EP100: Energy-efficient businesses slash $55m off annual bills

Yanbu Cement (pictured) is among the group of 18 companies 

The report, entitled ‘Smarter Energy Use: Businesses Doing More with Less’, is the NGO’s first annual progress document on its EP100 initiative – a global scheme aimed at uniting corporates in a collective drive to increase energy productivity (i.e. achieving a higher economic output per unit of energy consumed).

Under EP100, companies are required to either double their energy productivity, make their buildings net-zero carbon or implement an energy management system, based on which of these actions is most relevant to their business model.

According to the report, the 18 EP100 members to have made the most rapid progress towards targets set under the scheme have collectively reduced their energy bills by $55m over the past year, increasing their competitiveness and boosting their bottom lines. This same group of companies has also realised a further $76 in energy-related economic benefits elsewhere, bringing the total collective saving to $131m.

Companies within this 18-strong group include India-based engine manufacturer and supplier Swaraj Engines and the Yanbu Cement Company.

A further key finding was that the 21 members of EP100 to have reported their year-on-year progress have collectively prevented the emission of 522 million MTCO2e to date through the saving of 730TWh of energy. The Climate Group believes this is equivalent to taking the annual energy consumption of Germany off of the global system or bringing 134 coal-fired power plants offline.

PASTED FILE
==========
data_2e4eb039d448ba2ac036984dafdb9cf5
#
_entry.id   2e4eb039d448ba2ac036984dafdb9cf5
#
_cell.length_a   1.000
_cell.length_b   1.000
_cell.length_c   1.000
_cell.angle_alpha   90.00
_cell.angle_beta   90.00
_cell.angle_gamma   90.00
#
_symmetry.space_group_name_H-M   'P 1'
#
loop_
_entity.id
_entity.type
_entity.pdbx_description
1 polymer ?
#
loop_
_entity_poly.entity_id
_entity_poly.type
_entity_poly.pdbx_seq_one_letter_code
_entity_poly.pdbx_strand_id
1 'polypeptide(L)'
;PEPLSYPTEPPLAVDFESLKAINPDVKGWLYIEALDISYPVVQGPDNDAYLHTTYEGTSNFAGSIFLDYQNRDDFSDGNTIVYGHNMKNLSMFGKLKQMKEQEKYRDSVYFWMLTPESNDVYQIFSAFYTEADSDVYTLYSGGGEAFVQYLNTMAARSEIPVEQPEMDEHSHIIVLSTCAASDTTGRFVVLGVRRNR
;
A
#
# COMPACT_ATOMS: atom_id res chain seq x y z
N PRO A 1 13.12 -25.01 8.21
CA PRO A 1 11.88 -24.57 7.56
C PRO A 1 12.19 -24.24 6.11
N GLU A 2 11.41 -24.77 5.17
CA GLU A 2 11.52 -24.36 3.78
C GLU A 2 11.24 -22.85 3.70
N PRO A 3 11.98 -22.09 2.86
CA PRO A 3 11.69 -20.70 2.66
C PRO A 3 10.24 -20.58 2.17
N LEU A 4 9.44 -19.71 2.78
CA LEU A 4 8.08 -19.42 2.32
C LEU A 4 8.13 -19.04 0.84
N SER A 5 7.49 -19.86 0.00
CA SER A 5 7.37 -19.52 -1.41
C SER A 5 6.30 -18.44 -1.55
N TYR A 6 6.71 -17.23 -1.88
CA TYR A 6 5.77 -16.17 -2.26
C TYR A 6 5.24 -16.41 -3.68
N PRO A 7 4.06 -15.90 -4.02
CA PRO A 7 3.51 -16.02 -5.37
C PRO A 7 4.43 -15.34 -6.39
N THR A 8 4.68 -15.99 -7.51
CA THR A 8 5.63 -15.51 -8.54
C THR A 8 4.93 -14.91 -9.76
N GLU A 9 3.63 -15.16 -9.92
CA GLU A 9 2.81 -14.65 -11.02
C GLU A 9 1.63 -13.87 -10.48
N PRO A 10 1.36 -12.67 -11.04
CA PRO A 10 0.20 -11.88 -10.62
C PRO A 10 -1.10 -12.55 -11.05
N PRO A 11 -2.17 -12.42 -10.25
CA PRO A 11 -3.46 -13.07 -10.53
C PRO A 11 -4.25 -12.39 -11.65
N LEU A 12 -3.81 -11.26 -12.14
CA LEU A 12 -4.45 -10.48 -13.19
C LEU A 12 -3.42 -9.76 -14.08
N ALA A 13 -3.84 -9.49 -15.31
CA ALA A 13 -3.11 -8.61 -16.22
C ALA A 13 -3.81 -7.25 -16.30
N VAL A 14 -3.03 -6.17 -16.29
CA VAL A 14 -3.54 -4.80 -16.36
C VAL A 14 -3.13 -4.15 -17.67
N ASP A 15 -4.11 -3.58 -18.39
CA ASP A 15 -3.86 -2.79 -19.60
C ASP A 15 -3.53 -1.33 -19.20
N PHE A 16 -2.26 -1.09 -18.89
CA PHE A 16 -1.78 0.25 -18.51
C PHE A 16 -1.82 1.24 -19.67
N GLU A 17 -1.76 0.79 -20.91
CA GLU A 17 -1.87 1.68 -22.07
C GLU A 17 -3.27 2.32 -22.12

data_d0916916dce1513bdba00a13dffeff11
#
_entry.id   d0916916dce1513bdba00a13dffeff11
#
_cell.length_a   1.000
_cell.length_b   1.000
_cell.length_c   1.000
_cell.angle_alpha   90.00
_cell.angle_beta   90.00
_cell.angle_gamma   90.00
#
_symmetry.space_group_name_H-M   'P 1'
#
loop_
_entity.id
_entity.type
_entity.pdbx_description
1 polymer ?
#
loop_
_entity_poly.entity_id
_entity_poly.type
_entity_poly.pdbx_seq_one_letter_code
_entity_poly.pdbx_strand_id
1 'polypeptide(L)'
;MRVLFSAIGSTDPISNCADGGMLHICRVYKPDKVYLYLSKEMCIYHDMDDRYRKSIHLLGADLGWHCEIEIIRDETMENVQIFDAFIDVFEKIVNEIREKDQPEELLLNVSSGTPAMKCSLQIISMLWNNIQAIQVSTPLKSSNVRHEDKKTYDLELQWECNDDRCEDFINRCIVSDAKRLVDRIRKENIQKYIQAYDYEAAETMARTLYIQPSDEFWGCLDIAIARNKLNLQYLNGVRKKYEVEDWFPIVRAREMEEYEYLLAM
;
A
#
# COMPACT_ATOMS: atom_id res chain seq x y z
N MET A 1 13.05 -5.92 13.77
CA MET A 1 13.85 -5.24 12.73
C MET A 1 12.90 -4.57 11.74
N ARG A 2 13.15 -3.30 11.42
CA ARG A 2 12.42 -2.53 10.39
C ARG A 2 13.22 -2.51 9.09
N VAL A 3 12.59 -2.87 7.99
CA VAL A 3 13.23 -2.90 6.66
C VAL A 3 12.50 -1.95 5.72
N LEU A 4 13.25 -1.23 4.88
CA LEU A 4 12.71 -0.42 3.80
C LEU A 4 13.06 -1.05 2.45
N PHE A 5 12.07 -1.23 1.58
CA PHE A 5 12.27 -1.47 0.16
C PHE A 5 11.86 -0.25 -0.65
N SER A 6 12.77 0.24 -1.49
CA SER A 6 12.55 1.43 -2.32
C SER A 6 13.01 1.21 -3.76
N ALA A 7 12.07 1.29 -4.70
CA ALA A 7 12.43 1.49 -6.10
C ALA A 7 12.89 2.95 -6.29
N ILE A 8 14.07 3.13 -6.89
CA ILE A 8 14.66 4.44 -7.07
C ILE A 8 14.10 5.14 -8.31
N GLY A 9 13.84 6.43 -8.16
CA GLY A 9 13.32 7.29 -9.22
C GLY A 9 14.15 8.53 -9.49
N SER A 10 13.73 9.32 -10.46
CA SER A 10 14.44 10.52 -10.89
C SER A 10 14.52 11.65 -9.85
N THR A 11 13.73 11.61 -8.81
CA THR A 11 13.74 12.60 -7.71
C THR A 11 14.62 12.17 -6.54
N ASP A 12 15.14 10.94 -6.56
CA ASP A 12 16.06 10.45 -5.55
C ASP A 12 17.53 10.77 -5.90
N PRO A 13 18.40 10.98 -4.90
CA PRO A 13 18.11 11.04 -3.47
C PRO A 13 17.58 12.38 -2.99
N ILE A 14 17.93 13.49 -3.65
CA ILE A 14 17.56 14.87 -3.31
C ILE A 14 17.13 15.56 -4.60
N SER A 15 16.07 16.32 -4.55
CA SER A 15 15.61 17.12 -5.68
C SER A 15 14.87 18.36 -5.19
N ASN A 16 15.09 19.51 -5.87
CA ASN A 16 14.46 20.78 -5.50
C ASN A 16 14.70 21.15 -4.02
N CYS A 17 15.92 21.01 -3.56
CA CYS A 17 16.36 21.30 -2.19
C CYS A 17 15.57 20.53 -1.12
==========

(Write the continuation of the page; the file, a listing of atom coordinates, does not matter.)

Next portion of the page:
Companies taking part in EP100 include the likes of Hilton, H&M Group, Schneider Electric, Landsec and RBS. In total, 50 companies with operations across 133 geographical markets are signed up to the initiative, which is being delivered in partnership with The Alliance to Save Energy. However, only 21 have reported their progress to The Climate Group this year.

The Climate Group’s Helen Clarkson said that, in the face of climate challenges and amid the emergence of new low-carbon technologies, every major company should seek to lead on energy efficiency.

“Doing more with less energy can unlock faster decarbonization of the global economy – and the private sector holds the key,” Clarkson said.

“From the boiler room to the boardroom, smarter energy use benefits business at every level, helping to meet the growing expectations of shareholders, customers and employees while generating capital that can be reinvested in clean growth.”

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Sarah George

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